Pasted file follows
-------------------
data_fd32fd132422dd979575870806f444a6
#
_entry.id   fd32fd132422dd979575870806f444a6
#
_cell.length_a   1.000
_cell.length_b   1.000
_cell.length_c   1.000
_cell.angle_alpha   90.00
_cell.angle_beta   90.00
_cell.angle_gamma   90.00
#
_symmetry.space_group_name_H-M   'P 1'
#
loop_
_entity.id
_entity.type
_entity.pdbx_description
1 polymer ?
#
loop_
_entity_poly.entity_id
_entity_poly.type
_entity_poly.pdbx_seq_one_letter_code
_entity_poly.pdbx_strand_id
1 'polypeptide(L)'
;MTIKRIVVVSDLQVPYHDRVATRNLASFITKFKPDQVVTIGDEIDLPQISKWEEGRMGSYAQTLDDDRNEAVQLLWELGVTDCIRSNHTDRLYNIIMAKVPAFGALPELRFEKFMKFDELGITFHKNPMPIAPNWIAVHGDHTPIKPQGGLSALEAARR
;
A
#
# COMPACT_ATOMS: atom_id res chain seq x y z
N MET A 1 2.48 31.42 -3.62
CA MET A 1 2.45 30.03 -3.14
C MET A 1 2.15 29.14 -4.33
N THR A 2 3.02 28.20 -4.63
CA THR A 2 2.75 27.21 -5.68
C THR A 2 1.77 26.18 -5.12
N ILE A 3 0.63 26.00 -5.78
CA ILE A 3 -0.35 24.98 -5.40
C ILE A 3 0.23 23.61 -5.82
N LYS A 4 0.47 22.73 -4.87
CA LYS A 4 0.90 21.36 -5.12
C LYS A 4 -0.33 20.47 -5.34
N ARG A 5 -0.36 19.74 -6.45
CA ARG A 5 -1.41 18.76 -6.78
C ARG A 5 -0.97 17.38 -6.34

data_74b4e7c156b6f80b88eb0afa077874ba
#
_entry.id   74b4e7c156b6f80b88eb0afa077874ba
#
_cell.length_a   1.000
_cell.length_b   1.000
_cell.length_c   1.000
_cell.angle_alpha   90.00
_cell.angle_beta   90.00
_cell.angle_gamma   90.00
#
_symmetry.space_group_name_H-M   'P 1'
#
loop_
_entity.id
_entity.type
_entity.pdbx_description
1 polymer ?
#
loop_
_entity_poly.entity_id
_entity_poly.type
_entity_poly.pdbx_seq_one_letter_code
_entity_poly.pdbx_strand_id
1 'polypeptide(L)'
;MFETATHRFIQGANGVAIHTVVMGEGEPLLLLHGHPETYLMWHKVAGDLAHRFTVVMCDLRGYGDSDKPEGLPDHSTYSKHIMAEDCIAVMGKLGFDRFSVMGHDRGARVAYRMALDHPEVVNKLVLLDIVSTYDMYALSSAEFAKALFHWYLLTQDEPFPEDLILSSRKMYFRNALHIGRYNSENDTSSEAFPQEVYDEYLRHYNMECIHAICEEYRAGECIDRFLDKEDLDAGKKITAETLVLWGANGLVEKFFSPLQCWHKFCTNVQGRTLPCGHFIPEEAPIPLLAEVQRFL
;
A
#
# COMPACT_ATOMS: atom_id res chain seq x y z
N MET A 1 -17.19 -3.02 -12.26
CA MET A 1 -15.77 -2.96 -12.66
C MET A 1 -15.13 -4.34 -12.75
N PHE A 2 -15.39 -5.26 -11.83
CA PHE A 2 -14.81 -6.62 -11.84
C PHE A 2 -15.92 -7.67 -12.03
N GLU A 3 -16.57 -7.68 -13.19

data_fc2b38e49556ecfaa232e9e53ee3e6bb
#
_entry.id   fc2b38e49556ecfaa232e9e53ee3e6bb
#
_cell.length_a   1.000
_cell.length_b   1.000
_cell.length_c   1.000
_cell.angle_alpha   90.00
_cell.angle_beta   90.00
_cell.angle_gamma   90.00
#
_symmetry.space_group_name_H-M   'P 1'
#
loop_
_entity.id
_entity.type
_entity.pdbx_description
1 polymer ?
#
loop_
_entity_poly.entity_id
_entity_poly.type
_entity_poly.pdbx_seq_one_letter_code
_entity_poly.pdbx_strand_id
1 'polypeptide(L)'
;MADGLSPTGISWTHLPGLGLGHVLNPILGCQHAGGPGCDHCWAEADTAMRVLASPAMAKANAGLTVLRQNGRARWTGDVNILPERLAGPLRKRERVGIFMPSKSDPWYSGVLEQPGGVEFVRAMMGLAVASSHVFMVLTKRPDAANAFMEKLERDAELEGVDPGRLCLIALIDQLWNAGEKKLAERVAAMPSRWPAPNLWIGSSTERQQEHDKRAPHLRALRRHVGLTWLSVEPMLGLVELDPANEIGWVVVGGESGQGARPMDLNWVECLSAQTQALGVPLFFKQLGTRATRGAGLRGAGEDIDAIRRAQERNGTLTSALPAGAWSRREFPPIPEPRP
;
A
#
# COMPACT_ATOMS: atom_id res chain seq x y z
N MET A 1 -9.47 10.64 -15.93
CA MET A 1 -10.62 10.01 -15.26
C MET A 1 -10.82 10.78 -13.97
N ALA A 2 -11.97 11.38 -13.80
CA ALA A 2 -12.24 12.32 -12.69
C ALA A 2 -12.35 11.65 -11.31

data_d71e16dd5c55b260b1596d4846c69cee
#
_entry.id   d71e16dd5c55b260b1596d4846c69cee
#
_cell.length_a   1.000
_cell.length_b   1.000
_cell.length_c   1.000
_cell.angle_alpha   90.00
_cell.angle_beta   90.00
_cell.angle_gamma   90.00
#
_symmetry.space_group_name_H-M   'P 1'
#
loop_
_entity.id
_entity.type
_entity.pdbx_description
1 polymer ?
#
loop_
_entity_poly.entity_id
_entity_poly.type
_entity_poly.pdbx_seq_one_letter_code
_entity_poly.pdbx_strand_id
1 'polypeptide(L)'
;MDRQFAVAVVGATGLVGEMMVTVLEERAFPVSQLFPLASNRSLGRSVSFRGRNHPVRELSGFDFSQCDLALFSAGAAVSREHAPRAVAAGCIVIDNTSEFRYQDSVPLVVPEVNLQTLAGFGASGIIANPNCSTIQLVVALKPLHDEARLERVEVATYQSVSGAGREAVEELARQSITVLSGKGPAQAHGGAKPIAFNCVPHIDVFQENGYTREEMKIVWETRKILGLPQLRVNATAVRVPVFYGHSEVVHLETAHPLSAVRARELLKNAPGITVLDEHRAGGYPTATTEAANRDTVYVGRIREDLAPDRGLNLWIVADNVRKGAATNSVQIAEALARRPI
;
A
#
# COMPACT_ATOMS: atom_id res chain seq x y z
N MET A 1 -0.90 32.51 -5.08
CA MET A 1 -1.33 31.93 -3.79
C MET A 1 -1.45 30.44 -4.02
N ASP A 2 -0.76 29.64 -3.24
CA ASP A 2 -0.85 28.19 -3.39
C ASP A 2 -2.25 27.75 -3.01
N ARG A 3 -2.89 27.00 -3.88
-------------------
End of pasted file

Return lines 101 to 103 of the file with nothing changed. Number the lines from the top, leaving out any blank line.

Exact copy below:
#
loop_
_entity_poly.entity_id